Bathing and scrubbing helps to clear away germs, dirt, and odour. All parts of the body must be washed well, especially the neck, armpits, and feet. These are the areas where germs accumulate and cause odour. Adding cologne to the bath water leaves the body fragrant. Colognes also have a cooling effect. Shower gels and body shampoos, containing natural ingredients, like sandalwood, rose and khus have a cooling and refreshing effect. They are not only natural coolants but have germicidal and antiseptic benefits.  Wear cotton underwear and clothes during the humid season. Porous materials help sweat to evaporate. Loose, light clothing is much more appropriate and comfortable during the hot season. Daily changes of clothing are, of course, a must. Avoid wearing polyester, which harbours sweat and bacteria, creating an unpleasant odour. 
The use of antiperspirants and deodorants do help. Most deodorants are also antiperspirants. A spray, rather than the roll-on deodorants may be more suitable in summer, but this is a matter of personal choice. However, be sure to choose a mild deodorant, as strong built-in antiperspirants can cause skin irritation or sensitive reactions. It is always better to try them out on a small area, on the inner arm, first. If the skin tingles or burns for more than a minute, you should not use it. Some people find the use of talcum powders quite adequate. They absorb perspiration and maintain freshness for some time.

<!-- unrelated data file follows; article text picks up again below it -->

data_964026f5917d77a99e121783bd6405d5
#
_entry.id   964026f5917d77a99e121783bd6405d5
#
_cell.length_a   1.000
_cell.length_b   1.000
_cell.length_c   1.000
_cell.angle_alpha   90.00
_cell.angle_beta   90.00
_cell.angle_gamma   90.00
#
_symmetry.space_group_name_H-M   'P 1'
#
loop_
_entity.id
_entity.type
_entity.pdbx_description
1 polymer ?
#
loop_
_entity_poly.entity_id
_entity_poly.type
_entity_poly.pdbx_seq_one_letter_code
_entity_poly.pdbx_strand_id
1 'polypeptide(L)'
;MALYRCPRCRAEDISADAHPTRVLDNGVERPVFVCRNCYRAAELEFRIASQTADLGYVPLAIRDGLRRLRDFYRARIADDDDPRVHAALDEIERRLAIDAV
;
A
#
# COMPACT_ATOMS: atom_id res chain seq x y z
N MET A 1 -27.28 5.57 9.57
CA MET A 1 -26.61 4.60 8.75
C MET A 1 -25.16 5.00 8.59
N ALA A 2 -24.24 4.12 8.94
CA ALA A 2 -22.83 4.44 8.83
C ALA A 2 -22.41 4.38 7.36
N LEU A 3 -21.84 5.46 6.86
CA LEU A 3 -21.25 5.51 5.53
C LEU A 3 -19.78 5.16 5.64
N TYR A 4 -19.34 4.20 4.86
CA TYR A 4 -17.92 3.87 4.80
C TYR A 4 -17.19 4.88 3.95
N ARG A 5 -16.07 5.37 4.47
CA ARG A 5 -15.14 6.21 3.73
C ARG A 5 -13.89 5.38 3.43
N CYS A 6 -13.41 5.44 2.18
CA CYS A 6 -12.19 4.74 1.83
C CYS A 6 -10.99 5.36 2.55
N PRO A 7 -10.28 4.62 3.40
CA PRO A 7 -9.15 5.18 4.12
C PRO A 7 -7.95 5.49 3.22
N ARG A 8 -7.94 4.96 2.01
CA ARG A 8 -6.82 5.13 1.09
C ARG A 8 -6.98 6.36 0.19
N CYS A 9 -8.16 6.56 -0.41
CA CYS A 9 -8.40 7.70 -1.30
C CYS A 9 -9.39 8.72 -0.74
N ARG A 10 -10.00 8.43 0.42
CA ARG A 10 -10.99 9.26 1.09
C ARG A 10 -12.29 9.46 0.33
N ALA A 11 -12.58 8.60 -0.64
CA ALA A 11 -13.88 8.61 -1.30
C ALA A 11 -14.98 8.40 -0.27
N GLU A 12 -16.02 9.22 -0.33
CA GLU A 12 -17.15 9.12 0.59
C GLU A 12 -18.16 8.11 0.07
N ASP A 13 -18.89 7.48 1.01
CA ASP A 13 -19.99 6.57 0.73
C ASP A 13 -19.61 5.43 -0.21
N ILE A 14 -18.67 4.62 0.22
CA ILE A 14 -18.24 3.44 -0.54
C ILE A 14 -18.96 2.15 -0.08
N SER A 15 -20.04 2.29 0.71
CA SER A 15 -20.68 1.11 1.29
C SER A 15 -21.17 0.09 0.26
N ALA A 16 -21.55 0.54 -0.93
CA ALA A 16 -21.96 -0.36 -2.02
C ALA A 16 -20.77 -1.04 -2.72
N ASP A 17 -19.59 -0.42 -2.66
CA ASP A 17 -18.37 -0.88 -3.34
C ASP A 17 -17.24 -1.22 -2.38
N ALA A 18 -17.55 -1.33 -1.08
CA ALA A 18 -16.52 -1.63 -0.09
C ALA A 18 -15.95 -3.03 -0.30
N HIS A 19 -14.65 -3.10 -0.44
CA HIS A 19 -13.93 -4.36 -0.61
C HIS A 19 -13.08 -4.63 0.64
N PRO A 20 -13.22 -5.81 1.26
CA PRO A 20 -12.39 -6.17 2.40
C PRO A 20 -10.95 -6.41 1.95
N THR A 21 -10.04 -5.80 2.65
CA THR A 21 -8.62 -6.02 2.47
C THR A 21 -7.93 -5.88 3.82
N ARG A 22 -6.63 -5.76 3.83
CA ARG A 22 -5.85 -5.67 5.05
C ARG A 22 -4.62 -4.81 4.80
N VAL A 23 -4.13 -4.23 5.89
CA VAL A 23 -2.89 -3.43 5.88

Climate also plays a part in choosing the right perfume. In hot and humid conditions, it is better to go for light, lemony and fresh fragrances, rather than heavy ones. The effect of perfumes intensifies in hot and hot weather. A heavy perfume can be quite overpowering. Lemon, rose, lavender or sandalwood are light and refreshing during hot weather.
Here are some tips for preventing body odour:
Be generous with the use of colognes, even splashing them on. Colognes and Eau de Toilette constitute mainly water, or a mixture of alcohol and water, with only 2 to 5 % perfume. They are lighter and leave a light lingering fragrance.
Colognes can be added to bathwater. Or, add eau de cologne to a mug of water and used as a last rinse. It has a cooling effect too.